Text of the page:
Sedentary Life Changes Gut Microbes: Stool Collection Evidence
A new study examined how a sedentary lifestyle impacts the composition and function of gut microbiota. The researchers compared fecal bacterial and fungal microbiota between sedentary individuals like office workers and more active controls like train inspectors. All subjects were from the same company in China. The study found that inactivity leads to reduced microbiota diversity and altered composition. It also affects predicted microbial functions like amino acid and nucleotide metabolism.
How was the study conducted?
The study enrolled 99 active inspectors and 88 sedentary officials from a railway company as subjects. Fecal samples were collected for 16S rRNA and ITS gene sequencing to analyze bacterial and fungal microbiota respectively. Questionnaires assessed lifestyle factors. Bioinformatic tools like PICRUSt2 predicted microbial functions. Sedentary individuals had over 8 hours daily sitting and under 5000 steps.
What were the key results?
The sedentary group had lower alpha diversity of gut microbes, indicating reduced variation of species. Taxonomic analysis showed differences in specific bacteria and fungi between the two groups. The sedentary microbiota was enriched in potential pathobionts like Firmicutes but depleted in beneficial bacteria like Bifidobacterium. Functional prediction pointed to decreased nucleotide biosynthesis and altered amino acid and phospholipid metabolism in the sedentary fungi.
What was the significance?
The study highlights the extensive impact of a sedentary lifestyle on gut microbes. The reduction of microbiota diversity in inactive individuals may disturb the gut homeostasis and predispose to diseases. The enrichment of some opportunistic microbes implies microbiota dysbiosis. The altered microbial functions suggest effects on key metabolic pathways related to immunity, infection risk, and neurohealth. Overall, inactivity appears to disrupt the symbiotic microbiota-host relationship.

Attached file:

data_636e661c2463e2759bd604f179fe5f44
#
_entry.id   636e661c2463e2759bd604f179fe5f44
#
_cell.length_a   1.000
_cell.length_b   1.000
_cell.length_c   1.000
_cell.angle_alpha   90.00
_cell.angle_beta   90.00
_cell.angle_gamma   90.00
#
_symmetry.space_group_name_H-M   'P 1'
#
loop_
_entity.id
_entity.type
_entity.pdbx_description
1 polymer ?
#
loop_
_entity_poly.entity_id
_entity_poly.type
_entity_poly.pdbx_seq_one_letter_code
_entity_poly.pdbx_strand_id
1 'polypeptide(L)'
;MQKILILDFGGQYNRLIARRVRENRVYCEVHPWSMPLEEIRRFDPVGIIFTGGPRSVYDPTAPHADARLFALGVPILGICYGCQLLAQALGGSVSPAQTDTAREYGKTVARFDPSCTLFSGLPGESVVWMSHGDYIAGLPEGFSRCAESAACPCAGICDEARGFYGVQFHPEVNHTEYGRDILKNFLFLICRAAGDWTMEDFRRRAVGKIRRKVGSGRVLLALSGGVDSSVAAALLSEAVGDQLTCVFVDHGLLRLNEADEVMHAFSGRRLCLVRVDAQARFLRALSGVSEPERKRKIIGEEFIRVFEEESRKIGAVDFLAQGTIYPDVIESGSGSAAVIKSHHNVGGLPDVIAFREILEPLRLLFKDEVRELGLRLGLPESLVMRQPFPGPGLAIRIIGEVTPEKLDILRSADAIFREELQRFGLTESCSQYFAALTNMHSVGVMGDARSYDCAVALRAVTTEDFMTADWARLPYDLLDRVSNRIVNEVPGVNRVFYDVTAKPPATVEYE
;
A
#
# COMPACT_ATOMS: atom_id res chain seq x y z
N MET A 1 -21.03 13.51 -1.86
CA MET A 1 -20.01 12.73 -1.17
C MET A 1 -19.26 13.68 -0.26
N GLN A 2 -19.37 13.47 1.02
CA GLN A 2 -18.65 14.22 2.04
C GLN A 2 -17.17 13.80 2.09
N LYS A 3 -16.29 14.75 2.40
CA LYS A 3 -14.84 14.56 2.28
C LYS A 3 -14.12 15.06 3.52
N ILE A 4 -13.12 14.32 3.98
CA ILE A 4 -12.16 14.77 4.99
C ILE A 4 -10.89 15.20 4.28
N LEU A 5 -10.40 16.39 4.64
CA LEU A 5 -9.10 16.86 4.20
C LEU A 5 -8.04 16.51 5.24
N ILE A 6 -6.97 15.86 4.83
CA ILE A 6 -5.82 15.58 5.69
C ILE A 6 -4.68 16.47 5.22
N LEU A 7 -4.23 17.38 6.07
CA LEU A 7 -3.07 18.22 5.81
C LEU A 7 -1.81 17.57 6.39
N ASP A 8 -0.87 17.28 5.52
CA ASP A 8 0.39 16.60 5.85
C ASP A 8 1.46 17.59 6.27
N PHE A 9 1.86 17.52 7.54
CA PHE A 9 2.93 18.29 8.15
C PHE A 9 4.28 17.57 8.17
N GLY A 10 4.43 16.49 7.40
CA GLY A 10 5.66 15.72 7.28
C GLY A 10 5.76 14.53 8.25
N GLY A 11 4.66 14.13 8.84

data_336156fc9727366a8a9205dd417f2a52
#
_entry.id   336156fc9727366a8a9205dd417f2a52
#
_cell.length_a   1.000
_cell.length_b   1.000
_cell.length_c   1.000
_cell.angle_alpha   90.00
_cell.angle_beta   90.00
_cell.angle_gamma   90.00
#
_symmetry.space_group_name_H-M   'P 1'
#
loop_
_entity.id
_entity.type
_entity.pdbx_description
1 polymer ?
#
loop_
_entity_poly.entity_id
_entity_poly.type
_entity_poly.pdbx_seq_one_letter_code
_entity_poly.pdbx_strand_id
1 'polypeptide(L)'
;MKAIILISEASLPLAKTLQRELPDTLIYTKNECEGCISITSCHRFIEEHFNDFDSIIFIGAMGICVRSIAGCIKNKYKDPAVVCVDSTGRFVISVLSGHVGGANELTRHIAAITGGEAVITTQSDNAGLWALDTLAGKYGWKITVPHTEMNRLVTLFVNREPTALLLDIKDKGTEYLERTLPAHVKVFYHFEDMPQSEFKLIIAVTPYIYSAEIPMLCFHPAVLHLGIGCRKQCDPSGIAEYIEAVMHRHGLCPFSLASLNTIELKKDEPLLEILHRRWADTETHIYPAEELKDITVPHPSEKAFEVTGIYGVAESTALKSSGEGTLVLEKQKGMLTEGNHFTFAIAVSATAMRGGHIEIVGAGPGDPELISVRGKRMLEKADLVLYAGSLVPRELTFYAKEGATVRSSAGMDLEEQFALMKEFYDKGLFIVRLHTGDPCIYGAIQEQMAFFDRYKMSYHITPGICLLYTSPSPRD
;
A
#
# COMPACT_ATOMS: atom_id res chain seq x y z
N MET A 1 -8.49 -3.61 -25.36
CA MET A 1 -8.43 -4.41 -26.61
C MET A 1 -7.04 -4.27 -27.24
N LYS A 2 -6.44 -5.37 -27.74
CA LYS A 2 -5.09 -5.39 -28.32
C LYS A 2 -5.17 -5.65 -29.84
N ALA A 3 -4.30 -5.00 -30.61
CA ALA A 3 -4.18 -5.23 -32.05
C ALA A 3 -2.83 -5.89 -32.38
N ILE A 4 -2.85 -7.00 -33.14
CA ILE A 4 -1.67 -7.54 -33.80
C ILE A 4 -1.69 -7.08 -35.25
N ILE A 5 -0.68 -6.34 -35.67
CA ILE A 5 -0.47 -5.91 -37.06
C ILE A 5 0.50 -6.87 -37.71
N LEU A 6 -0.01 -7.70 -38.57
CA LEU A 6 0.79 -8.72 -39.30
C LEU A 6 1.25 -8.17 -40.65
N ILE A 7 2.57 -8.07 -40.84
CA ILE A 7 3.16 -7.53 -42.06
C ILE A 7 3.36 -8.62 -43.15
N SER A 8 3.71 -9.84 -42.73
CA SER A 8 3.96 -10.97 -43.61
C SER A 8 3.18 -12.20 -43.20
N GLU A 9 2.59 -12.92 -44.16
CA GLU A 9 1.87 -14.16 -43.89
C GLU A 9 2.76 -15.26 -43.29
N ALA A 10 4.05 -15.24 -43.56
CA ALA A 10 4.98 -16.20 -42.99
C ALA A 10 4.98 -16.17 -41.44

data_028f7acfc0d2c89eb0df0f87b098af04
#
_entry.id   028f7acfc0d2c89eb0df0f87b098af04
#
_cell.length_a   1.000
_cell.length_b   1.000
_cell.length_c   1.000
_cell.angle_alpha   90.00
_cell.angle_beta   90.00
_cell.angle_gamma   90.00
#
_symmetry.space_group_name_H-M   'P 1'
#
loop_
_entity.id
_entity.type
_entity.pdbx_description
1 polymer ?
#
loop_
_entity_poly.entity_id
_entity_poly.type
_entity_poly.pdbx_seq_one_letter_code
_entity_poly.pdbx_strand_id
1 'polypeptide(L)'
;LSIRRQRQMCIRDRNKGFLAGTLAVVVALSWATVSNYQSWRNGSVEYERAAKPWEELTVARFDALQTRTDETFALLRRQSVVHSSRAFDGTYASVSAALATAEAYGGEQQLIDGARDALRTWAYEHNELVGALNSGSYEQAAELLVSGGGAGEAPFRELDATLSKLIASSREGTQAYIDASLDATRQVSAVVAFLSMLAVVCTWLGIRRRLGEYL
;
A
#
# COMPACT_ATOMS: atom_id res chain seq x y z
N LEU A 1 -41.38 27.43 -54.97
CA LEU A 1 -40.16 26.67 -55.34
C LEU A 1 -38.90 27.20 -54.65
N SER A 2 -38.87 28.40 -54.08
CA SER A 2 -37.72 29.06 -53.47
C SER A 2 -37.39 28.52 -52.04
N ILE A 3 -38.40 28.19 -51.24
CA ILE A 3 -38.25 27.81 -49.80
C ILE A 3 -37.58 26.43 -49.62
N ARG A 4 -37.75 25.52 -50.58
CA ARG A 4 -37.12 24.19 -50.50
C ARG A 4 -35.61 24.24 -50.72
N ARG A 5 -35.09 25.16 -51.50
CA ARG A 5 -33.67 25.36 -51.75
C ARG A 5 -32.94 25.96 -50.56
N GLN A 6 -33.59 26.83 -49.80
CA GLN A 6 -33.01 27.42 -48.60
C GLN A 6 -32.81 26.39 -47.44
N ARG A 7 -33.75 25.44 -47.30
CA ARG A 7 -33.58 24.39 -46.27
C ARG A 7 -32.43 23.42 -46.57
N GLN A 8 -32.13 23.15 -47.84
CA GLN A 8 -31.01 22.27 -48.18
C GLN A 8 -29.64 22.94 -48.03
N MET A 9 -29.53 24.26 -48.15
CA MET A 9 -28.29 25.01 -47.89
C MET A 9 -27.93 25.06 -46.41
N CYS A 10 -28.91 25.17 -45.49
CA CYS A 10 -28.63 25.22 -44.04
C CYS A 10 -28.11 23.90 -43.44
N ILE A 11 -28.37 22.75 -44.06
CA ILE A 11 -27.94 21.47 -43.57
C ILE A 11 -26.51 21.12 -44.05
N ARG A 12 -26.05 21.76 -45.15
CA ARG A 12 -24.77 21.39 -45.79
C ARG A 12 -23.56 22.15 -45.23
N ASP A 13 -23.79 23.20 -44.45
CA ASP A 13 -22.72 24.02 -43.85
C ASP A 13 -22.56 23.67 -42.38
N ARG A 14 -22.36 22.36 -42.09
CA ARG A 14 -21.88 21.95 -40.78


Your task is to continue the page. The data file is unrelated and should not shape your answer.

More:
What were the limitations?
The study had a small sample size restricted to mostly males from one company. Dietary data was self-reported. Functional predictions need validation. Causation cannot be confirmed from this observational study. Mechanisms linking inactivity to microbiota changes remain unclear. Still, these results add to the growing evidence on lifestyle influences on the microbiome.
Physical inactivity negatively affects our gut microbes in terms of reduced diversity, unfavorable changes to the microbial community, and altered functional capacities. These effects may mediate the increased disease risks associated with a sedentary lifestyle. The findings reinforce the importance of an active lifestyle for maintaining a healthy microbiota and preventing microbiota-linked diseases. Small steps like taking regular short walks and reducing sitting time could already induce beneficial microbiota changes.
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Xu L, Li W, Ling L, Zhang Z, Cui Z, Ge J, Wang Y, Meng Q, Wang Y, Liu K, Zhou J, Zeng F, Wang J, Wu J. A Sedentary Lifestyle Changes the Composition and Predicted Functions of the Gut Bacterial and Fungal Microbiota of Subjects from the Same Company. Curr Microbiol. 2023 Oct 13;80(12):368. doi: 10.1007/s00284-023-03480-0. PMID: 37831112; PMCID: PMC10575810.